Speaking at the IFP’s annual conference, marketing director John Moret said: “Taken to its logical conclusion these recommendations would appear to imply that a Sipp operator is expected to determine whether the advice given by an adviser is suitable.
“This seems to be a significant shift in responsibilities which would potentially put a Sipp operator in a difficult if not impossible position not least because a Sipp operator is rarely in position of all the facts.
“Many advisers would take exception to an operator acting in this way. I doubt that it is workable and it inevitably will lead to extra costs being incurred by the operator.”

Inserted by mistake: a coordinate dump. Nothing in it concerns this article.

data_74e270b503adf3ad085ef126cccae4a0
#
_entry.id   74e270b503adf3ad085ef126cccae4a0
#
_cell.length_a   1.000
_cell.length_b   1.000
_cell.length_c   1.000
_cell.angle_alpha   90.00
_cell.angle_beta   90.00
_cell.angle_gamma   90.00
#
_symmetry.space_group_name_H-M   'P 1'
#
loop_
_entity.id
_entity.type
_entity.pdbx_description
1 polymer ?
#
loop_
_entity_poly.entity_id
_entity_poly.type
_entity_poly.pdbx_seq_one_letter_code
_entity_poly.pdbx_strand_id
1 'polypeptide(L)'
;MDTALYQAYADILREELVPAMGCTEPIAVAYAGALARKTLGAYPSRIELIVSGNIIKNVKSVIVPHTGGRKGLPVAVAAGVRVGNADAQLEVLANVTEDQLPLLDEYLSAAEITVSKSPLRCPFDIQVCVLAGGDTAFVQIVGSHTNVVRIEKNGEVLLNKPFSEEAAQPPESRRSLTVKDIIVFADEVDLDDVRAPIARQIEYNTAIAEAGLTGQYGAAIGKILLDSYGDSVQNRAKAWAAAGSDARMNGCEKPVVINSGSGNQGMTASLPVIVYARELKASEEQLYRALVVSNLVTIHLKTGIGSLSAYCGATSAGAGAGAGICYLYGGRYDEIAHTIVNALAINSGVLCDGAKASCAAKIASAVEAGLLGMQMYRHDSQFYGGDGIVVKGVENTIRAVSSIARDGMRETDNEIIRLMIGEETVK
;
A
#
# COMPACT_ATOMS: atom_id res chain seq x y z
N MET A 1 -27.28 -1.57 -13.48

Good practice examples listed in the FSA’s recent thematic paper on small Sipp operators suggested providers should routinely record and review the type and size of investments recommended by advisers, identify anomalous investments such as unusually small or large transactions and more esoteric investments and request copies of suitability reports.
Moret added that the measures seemed out of line with the expectations of providers of other packaged products.